Activists say move to tackle encroachment ‘retains flaws of previous mitigation measures’
THE GOVERNMENT’S measures to tackle the problems over forest communities, which are outlined in a new Cabinet resolution, are deeply flawed, say representatives of forest dwellers.
The Cabinet on Tuesday approved five new forestland management plans and measures to tackle forest encroachment.
But prominent land rights activists and local people who have been affected by disputes over forestlands, yesterday said the new measures barely improved on ineffective previous measures.
The new Cabinet resolution will not make any difference, they said.
According to the Cabinet, the resolution was intended to settle land disputes between the authorities and local forest communities, as well as stop further encroachment into the forest by setting up a new land management framework.
Under the new approach, the people who lived on forestlands before June 30, 1998 will be granted a conditional communal land deed to ensure their rights over the land, but are not allowed to sell or transfer their land deeds to others.
However, prominent land rights activist and Green Party leader Pongsa Chunam said the new approach retains many of the problematic issues plaguing the previous forestland dispute mitigation measures. Still at risk are the livelihoods of more than 17 million people who are the original inhabitants of the conserved forests and national parks.
Inaccurate land survey
Pongsa used the land survey issue as an example to demonstrate that the survey of boundaries between the people’s land and forestland was again performed by officials without the participation of local people. Thus the problems of an inaccurate survey and disputed land boundaries have been carried over into the new resolution.
Like the Cabinet resolution of June 1998, the latest iteration “fails to provide concrete protection to the people who originally lived in the forests before the proclamation of conserved forests and national parks,” said Pongsa. “So they are still at risk of being the victims of enforced eviction by the authorities under the NCPO’s [National Council for Peace and Order] forestland reclamation policy.”
Kanya Pankitti, a People’s Movement for a Just Society activist, added that the land-use limitations and conditions for the people allowed to live on forestlands, were both unclear and in conflict with people’s livelihoods.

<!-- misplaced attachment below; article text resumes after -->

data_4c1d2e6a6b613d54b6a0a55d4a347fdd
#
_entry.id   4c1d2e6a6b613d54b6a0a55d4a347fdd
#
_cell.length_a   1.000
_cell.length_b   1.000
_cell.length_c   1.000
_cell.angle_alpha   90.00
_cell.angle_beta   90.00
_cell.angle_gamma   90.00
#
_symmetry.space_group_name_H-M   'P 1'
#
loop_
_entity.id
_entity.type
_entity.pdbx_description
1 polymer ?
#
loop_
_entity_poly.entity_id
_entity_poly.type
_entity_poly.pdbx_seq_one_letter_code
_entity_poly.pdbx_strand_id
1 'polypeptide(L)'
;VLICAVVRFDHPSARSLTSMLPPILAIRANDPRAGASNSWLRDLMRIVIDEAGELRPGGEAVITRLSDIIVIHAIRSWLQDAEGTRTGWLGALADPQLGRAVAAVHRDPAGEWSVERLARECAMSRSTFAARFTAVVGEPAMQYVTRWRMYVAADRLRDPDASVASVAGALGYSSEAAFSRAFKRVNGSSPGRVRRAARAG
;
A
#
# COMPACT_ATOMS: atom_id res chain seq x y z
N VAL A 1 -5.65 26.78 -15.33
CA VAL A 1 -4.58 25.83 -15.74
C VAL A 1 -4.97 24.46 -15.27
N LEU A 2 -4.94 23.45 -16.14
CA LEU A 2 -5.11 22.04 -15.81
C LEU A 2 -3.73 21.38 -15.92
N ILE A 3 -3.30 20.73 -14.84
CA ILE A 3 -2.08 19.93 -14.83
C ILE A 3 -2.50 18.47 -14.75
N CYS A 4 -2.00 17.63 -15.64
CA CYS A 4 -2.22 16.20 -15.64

The new Cabinet resolution requires that forest communities allocate a part of their land to grow the forest. Kanya, who is among those affected by a land dispute with Khaopu Khaoya National Park in Trang province, said that this rule had not been clearly written. People fear that a large part of their land will be appropriated for reforestation, with insufficient land left for them to farm and economically sustain their families.
She is also concerned about the risk of enforced evictions. Even though many communities in Khaopu Khaoya National Park were founded before it was declared a national park, many families had already been evicted from their lands, as well as sued under forest encroachment charges as part of the NCPO’s forestland reclamation policy.
Meanwhile, Royal Forest Department director-general Athapol Charoenshunsa confirmed that local people would be involved in forestland dispute mitigation measures. The Cabinet resolution would be planned and implemented at each locality, with oversight by that district’s national land policy committee. Representatives from forest communities will be members on the committee, said Athapol.
Local people are invited to take part in the land rights verification process and the drafting of land use conditions for their local area alongside the related agencies, Athapol pledged. That participation should ensure the forestland management policy suits the situation in each area, he added.
“The intention of this Cabinet Resolution is to ensure land rights for the original inhabitants in the forest, and to encourage the communities in the forest live in harmony with nature and protect the forest,” he said.
“Therefore, the people who are allowed to live in the forest, are required to comply with mutually agreed conditions with the related agencies to make sure that their livelihoods and land use activities will be consistent with nature and forest conservation.”